How to Keep Your House Warm in a Disaster
We’ve already discussed ways to start fires in order to stay warm, but if you’re in your home, you can’t exactly build an open fire. You’re going to need something to build your fire in, or another source of heat that’s safe to use inside. There are many different options for house warming in a disaster, but here are a few of the best, in my opinion.
Note that unlike many other sites, I didn’t include a generator. This was a conscious decision because though they’re great to have, they’re expensive, large, and most depend upon significant amounts of diesel fuel or gasoline. In a true disaster, it may not be a sustainable source of energy. For a few days, they’d be great but after that, you’ll need an alternative source.
Heating Your Home with a Wood Stove
- They’re multi-use. You can cook on them, heat with them, and dry wet clothing near them with relative safety.
- They’re one of the safer methods of heating your home.
- As long as you have access to wood, you have heat and a way to cook.
- They’re perfectly usable in everyday life, so a wood burner isn’t just some piece of survival equipment taking up space in your home.
- In a pinch, you can burn about anything including coal or any other flammable object in place of wood.
- You can buy ones that insert into a fireplace or stand alone.
Solar Heating System
Though these can be a bit pricey up front, solar heating and cooling systems will save you a ton of money over the long term. You can virtually eliminate electrical or gas heating and cooling bills and solar energy is clean so you don’t have to worry about fumes. Since the sun is a sustainable source of fuel, you don’t have to worry about running out or bartering for ways to run your heating and cooling source.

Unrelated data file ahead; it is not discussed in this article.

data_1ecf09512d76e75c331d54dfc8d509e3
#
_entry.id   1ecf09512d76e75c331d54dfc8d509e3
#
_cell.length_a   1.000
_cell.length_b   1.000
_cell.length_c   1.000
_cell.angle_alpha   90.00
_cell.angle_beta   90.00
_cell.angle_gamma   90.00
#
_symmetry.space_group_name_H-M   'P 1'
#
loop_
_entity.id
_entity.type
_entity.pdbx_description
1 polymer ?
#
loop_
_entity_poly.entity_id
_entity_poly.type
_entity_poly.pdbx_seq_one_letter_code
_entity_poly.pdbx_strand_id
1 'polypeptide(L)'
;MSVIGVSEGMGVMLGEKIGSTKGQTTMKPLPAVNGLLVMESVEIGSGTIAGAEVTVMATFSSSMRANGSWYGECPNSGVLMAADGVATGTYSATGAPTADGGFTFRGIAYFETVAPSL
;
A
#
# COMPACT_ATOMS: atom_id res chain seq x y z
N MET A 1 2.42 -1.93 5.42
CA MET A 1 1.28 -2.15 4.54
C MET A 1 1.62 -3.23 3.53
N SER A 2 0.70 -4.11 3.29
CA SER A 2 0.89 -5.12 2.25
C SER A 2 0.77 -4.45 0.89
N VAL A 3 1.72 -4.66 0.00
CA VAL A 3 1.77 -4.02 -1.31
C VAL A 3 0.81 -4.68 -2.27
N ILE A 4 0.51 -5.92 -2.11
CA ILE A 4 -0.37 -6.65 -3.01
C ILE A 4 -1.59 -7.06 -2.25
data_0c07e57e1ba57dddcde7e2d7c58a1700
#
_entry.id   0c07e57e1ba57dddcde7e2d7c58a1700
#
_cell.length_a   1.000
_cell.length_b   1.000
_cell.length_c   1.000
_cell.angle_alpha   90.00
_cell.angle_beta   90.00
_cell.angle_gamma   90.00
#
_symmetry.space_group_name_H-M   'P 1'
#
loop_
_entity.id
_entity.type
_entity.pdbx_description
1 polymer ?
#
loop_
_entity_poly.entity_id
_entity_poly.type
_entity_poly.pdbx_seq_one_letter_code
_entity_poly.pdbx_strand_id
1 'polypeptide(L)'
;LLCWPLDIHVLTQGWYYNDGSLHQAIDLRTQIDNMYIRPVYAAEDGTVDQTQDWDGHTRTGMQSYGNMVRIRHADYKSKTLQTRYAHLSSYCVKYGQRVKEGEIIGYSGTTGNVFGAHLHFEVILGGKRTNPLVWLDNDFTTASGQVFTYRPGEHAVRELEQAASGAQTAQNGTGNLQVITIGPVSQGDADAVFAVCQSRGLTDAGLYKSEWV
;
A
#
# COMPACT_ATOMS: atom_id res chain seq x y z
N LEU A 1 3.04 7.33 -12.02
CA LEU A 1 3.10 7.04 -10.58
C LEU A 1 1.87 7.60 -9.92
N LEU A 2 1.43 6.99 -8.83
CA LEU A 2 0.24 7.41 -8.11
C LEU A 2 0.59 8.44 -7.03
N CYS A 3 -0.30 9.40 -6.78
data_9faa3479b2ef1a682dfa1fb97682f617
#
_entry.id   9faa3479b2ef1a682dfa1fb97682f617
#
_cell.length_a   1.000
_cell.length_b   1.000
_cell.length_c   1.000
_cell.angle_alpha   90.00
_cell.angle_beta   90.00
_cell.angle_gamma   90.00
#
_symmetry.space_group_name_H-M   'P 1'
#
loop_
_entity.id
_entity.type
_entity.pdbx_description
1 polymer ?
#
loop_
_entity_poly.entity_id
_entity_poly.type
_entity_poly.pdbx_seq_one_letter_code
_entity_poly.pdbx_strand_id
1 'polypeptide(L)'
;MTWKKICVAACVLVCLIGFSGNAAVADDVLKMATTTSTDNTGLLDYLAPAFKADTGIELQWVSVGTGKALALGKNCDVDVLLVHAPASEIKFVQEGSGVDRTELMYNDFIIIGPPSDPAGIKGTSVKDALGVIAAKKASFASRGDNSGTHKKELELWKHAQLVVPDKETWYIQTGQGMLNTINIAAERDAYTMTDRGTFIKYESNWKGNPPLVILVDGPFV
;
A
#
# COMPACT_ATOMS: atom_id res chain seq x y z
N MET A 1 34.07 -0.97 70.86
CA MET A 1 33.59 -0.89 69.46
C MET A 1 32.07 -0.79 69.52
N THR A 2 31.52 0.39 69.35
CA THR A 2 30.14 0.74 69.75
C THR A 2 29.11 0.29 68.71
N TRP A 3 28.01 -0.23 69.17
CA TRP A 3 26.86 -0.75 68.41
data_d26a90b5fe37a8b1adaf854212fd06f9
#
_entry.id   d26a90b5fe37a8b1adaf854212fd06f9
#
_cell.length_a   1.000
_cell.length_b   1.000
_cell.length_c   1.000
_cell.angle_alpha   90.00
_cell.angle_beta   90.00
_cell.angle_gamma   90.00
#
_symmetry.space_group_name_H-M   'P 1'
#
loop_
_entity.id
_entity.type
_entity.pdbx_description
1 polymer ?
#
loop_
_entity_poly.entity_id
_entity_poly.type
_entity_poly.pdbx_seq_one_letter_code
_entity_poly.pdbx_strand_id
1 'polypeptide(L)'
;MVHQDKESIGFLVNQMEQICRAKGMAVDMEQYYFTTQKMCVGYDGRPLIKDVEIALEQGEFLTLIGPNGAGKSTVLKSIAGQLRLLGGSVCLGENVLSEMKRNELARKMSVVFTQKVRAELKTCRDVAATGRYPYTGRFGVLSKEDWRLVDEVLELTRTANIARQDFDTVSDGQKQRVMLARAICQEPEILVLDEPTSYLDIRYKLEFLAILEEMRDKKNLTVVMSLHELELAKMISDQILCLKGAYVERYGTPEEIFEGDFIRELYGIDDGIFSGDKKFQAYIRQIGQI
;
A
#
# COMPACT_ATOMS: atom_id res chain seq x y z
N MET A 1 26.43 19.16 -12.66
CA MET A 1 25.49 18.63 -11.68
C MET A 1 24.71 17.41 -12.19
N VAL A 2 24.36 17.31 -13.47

In the case of a disaster, you’re already off the grid and ready to stay warm. As with a wood burner, you don’t have to wait for a disaster for a solar heating and cooling system to be tremendously useful. If you can make the investment, solar is great for house warming.
The Earth’s temperature remains constant once you get beneath the surface and geothermal heating and cooling methods take advantage of that to keep you warm and cool. A liquid runs through underground pipes then back through an extractor that removes the heat and pumps it into your home. This is sustainable and your existing pipes can be used so it may not be an unaffordable option for house warming.
Gas Burning Space Heaters
These are affordable options for short-term heating needs. Be careful using them for house warming because they present a bit more of a fire hazard than a wood stove.
- Make sure that the room that you’re using a space heater in is properly ventilated in order to avoid carbon monoxide poisoning. Be sure to store the fuel in a place where a leak won’t cause a safety or fire hazard; preferably outside.
- Never use gasoline or any other fuel that isn’t approved by the manufacturer
- Let it cool down before you put it back in storage.
- Keep small kids and pets away from them.
Here are a few tips to help you keep your house warm and toasty with minimal effort or energy loss. Since you need to conserve both heat and fuel, it’s important that you don’t waste any at all.
- If you have older windows, put clear shower curtains or plastic on your windows to block drafts without blocking sunlight.
- If you’re not using your entire home, consider blocking off just a room or a floor by hanging blankets over separating doorways to keep the heat in those areas.
- Make sure that your home is well-insulated prior to an emergency.
- Use weather stripping around doors or windows that don’t seal well.
- Wear warmer clothing so that you don’t have to get your house any warmer than necessary. This will conserve your fuel source.
These methods, with the exception of wearing warmer clothing and using the clear plastic on the windows (substitute with aluminum foil) will also help keep your home cool. Do what you can to use as little of your fuel as possible because you may need to bug in for a while and won’t want to run out. Be careful, use your head, and stay safe and comfortable!
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